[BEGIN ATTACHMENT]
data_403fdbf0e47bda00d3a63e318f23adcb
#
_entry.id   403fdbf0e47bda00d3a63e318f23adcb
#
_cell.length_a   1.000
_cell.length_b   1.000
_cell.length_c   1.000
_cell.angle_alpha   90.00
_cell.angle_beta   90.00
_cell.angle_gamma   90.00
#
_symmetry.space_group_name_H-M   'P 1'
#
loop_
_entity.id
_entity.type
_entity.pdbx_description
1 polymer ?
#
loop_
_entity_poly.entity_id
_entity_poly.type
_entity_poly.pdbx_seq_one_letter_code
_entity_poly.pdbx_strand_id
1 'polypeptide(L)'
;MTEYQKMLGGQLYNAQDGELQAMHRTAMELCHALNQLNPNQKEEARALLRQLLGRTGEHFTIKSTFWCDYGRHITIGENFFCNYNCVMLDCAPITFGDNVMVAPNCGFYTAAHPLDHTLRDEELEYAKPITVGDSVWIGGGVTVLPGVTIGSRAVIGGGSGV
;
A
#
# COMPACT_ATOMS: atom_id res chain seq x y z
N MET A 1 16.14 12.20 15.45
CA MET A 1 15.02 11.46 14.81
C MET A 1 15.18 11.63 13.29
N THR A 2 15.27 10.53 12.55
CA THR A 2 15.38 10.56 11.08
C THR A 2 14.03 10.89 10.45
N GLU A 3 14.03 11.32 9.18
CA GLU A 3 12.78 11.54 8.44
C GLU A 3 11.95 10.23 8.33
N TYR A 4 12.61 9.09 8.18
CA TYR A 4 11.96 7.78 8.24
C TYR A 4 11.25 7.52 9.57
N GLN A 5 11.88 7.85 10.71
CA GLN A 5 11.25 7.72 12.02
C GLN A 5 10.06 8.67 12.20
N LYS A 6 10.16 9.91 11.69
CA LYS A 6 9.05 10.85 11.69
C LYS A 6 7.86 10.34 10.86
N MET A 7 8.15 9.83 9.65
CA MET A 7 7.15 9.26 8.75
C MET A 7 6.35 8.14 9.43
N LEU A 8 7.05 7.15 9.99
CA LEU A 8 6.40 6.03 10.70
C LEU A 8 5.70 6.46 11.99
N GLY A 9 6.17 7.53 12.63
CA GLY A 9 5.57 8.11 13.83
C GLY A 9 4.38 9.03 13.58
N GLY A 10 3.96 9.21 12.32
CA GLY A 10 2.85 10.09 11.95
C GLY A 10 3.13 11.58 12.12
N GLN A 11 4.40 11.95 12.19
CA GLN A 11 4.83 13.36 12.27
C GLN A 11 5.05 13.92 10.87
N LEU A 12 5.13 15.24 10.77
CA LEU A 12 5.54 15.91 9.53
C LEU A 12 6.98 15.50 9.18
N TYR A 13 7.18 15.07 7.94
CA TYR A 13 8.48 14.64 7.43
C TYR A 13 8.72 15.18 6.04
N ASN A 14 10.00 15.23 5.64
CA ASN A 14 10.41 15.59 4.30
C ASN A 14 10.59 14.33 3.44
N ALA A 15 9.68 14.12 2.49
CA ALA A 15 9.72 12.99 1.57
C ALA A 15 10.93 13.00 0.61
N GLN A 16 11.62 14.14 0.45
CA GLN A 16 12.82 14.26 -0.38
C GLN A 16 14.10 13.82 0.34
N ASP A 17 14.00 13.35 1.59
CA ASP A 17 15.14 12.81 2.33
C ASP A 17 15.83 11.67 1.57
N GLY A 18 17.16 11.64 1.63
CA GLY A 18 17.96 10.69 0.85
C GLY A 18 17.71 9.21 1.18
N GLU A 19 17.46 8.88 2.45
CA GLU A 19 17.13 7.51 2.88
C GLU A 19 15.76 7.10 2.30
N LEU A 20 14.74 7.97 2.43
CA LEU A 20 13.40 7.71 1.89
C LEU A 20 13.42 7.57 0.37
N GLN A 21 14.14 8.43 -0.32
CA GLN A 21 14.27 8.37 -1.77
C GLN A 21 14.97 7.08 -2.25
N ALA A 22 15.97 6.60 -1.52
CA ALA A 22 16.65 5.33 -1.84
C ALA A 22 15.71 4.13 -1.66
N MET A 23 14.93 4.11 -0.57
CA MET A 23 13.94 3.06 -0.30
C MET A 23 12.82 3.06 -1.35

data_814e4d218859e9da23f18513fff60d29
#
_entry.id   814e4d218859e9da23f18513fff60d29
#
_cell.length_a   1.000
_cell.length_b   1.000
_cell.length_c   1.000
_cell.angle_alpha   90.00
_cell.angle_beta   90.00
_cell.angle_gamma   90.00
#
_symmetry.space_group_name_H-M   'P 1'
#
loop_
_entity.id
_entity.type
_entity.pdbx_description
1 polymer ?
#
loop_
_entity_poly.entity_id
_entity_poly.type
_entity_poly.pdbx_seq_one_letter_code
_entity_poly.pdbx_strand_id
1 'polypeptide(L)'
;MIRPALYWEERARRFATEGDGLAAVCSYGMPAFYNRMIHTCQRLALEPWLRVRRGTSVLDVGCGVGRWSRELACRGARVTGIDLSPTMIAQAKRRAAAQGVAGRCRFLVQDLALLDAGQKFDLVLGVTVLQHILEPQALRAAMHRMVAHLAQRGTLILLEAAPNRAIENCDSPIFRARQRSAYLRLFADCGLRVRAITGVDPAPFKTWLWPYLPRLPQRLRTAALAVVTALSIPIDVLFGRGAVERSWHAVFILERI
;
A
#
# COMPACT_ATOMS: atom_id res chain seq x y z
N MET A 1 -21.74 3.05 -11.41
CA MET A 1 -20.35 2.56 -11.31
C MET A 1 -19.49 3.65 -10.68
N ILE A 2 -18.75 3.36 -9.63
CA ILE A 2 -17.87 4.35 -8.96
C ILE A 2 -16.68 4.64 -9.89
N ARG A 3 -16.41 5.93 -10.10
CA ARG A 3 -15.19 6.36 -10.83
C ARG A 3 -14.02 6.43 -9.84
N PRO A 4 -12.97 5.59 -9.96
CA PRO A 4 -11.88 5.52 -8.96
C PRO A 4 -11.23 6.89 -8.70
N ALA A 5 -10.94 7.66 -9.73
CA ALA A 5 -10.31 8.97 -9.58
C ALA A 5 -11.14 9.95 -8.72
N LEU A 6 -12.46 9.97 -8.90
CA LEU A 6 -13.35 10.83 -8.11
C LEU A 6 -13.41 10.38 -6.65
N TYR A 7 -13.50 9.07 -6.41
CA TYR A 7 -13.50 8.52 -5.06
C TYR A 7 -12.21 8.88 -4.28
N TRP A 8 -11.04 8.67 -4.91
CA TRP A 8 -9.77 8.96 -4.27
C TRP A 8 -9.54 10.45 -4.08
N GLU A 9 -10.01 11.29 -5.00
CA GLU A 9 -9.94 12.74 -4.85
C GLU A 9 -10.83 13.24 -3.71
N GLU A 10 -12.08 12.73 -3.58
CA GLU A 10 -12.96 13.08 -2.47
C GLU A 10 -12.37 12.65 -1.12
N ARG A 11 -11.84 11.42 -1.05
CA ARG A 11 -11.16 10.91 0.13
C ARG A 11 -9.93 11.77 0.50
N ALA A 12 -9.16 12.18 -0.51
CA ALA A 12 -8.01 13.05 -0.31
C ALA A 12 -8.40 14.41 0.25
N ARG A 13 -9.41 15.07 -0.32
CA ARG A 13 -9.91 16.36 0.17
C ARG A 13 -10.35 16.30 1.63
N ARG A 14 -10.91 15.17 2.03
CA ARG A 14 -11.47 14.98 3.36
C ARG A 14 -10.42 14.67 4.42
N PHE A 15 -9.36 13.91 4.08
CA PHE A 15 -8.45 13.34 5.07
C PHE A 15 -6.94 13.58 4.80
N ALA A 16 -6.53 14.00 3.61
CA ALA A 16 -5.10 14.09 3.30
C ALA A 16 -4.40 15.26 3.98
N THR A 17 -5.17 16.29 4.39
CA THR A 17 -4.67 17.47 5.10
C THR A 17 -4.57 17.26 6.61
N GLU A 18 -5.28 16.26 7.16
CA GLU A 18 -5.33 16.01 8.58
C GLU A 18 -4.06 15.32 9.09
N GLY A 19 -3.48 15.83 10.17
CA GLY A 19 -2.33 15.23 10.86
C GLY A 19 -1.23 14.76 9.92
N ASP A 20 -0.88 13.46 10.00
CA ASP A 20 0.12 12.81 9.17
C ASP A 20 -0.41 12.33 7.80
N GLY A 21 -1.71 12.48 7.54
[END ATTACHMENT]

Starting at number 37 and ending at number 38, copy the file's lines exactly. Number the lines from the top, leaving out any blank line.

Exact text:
N GLU A 3 14.03 11.32 9.18
CA GLU A 3 12.78 11.54 8.44